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‘Ugly Betty’ co-stars share ‘How to Succeed in Biz’ at Kennedy Center

Michael Urie and Becki Newton star in "How to Succeed in Business Without Really Trying" at the Kennedy Center. (WTOP/Jason Fraley)

WASHINGTON — Rarely does a Broadway musical win both the Tony and Pulitzer Prize.

But that’s exactly what happened with “How to Succeed in Business Without Really Trying,” winning seven Tonys, including Best Musical, Lead Actor (Robert Morse) and Featured Actor (Charles Nelson Reilly), followed by revivals with Matthew Broderick and Daniel Radcliffe.

This week, the musical comedy arrives at the Kennedy Center for seven shows Wednesday to Sunday, featuring a special “Ugly Betty” reunion between Michael Urie and Becki Newton.

“It’s absolutely hysterical and the music is to die for,” Urie told WTOP. “It is a satire about the world of big business as it was in the ’60s and as it kind of is now. It was a world run by men where women were the objects of their desire, ‘Mad Men’ style. Every office had a bar cart.”

Based on Shepherd Mead’s 1952 book, the story follows J. Pierrepont Finch (Skylar Austin), a Manhattan window washer who climbs the corporate ladder by reading the handbook “How to Succeed in Business Without Really Trying.” Along the way, Finch romances Rosemary Pilkington (Betsy Wolfe) and battles rival Bud Fump (Michael Urie) for the attention of boss Biggley (John Michael Higgins), who’s busy with his mistress Hedy La Rue (Becki Newton).

“I play the boss’ nephew, who’s basically evil and crawling his way up the ladder, while Finch shows up and bounds his way up the ladder. So he becomes my rival and I do everything I can to take him down,” Urie said. “Becki’s character [is] the last character to show up. She is the big boss’ sidepiece. She shows up and sends the entire office, all of the men, into disarray.”

While the show’s themes were revolutionary in 1961, they are still oddly relevant now in 2018.

“While the men ran the business, the women ran the men,” Urie said. “That’s why the play still holds up all these years later, because even at the time it was satirical. … You dust off some of these old musicals and you have to address the current climate. Like ‘My Fair Lady’ and ‘Carousel’ are playing now on Broadway [and] they’ve had to tailor those productions for the #MeToo era. Ours doesn’t have to be tailored, because it was always a comment on sexism.”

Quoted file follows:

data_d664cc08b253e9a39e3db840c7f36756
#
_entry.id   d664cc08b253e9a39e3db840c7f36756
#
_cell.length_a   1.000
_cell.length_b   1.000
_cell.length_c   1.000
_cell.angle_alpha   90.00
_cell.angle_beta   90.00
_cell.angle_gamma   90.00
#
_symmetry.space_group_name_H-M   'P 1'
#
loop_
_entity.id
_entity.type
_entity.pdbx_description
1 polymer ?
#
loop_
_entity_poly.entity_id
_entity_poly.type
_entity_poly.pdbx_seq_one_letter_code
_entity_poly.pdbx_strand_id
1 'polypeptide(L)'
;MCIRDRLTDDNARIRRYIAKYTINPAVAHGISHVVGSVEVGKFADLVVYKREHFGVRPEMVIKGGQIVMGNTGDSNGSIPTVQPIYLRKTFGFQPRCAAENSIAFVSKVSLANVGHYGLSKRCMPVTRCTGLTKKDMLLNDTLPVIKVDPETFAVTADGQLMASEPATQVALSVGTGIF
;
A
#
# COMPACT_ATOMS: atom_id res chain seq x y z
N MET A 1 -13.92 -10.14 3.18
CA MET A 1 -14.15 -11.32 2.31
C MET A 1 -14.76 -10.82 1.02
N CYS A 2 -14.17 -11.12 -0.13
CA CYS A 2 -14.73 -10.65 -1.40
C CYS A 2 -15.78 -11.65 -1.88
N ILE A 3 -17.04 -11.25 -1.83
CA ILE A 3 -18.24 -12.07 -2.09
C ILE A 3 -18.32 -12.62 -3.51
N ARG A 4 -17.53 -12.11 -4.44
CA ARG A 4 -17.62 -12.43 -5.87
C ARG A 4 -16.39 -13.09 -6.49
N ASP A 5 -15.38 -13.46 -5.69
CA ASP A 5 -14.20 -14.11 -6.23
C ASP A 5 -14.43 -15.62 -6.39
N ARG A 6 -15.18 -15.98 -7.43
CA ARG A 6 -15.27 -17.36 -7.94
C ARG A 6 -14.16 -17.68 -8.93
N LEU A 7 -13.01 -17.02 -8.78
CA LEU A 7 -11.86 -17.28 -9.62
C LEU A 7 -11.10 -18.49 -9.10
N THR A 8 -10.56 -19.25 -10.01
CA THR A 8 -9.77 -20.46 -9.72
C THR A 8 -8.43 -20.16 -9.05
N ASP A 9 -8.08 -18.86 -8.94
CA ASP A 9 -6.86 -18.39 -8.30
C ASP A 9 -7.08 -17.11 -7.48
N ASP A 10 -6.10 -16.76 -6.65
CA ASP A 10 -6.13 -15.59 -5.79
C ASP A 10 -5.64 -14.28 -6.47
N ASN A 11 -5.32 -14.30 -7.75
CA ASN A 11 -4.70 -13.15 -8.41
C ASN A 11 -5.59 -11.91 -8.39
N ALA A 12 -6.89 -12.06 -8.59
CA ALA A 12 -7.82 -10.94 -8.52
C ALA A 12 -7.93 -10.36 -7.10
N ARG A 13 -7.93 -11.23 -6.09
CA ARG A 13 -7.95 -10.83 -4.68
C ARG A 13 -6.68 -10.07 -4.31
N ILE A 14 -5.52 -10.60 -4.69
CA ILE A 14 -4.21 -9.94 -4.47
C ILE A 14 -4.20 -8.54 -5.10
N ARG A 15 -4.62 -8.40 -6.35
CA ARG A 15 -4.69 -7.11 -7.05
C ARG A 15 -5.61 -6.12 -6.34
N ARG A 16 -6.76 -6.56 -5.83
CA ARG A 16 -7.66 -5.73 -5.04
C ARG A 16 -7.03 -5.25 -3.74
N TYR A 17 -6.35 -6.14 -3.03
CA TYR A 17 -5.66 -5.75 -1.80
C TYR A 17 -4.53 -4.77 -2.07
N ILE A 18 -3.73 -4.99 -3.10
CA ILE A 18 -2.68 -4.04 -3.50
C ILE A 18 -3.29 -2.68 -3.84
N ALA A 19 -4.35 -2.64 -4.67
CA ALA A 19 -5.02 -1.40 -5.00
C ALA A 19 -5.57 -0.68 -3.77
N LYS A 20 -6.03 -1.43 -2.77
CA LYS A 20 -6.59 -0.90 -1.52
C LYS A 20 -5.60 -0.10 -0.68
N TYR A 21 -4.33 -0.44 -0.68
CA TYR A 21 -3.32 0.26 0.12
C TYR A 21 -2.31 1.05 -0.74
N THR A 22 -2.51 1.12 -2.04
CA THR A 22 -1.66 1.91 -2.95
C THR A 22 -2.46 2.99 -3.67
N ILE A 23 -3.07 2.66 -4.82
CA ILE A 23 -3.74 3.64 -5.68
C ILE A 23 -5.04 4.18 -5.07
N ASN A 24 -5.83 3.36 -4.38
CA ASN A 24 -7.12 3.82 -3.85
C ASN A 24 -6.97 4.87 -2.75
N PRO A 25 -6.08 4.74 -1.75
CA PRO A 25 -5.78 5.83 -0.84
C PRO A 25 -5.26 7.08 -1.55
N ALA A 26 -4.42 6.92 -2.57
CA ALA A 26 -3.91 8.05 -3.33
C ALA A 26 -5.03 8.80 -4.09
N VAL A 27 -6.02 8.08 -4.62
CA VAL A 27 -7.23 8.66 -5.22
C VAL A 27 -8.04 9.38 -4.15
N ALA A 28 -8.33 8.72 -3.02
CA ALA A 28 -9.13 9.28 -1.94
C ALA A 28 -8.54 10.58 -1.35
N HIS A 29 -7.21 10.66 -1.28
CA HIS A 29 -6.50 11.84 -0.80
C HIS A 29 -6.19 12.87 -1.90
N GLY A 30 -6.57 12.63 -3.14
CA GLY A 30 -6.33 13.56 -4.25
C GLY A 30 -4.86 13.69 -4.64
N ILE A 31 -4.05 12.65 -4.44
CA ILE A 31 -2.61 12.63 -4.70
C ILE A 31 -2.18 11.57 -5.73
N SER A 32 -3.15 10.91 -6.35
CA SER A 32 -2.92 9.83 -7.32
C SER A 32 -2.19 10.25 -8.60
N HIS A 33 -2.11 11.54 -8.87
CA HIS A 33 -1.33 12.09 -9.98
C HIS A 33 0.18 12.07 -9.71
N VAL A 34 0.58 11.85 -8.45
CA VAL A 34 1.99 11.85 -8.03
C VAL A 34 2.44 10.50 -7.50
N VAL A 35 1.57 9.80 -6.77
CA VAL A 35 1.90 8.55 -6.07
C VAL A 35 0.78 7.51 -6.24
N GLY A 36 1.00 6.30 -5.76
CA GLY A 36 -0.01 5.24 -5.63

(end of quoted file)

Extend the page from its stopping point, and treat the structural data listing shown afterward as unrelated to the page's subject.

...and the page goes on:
While the show features underlying social commentary, its main goal is surface-level hilarity.

“The sensibility is funny,” Newton said. “Michael and I have both done a lot of TV comedy and that can be really subjective. My husband will be cracking up at something and I won’t get it. But this particular show, the style, the look, the vibe, it feels like it is universally funny.”

Playwrights Abe Burrows, Jack Weinstock and Willie Gilbert craft witty dialogue exchanges.

“[Finch] observes this company interacting and you see these two guys talking,” Urie said. “‘Hey Jenkins, did you get my memo?’ ‘What memo?’ ‘My memo about memos. We’re sending out too many memos. It’s got to stop.’ And Jenkins responds, ‘Alright, I’ll send out a memo.'”

Not only is the dialogue comical, Frank Loesser provides equally funny music and lyrics.

“It’s one of the first musicals I know where the songs are funny,” Urie said. “The showstopper is ‘Brotherhood of Man,’ this incredible 11 o’clock number where Finch is in big trouble and basically turns around the entire office to be on his side by the end. … Denis Jones is our choreographer and he’s created this amazing dance. … Truly the definition of a showstopper.”

Other memorable songs include “Been a Long Day,” “I Believe in You” and “Coffee Break.”

“‘Coffee Break’ is this very funny song where it’s time for a coffee break, but there’s no coffee,” Urie said. “It was originally choreographed by Bob Fosse. The ‘Coffee Break’ number really is just a funny song about a bunch of office mates who can’t get coffee, but because it was a Fosse number, it was this huge dance number. We’re not doing the Bob Fosse choreography, but it leaves room for Denis Jones, our choreographer, to do something special.”

In the end, it all comes down to the comedic timing of the cast. If Urie and Newton’s offstage chemistry is any indication, expect a laugh-out-loud experience at the Kennedy Center.

“We had a very special working relationship on ‘Ugly Betty,'” Urie said. “We became such fast friends and had such good chemistry on that show that they started writing for us. … They’d give us three lines and we would turn it into ten, and the same thing is happening here.”

“When I see Michael on stage, my whole body just relaxes and I get the giggles on the inside,” Newton said. “Michael is trained and he went to Juilliard, so if I just follow Michael around, usually things work out for me. It’s sort of what’s going on here in D.C. I think Hedy and Bud have a relationship in this show that’s new. … We can’t hide our affection for each other.”

Find more details on the Kennedy Center website. Hear our full chat with Urie and Newton below:


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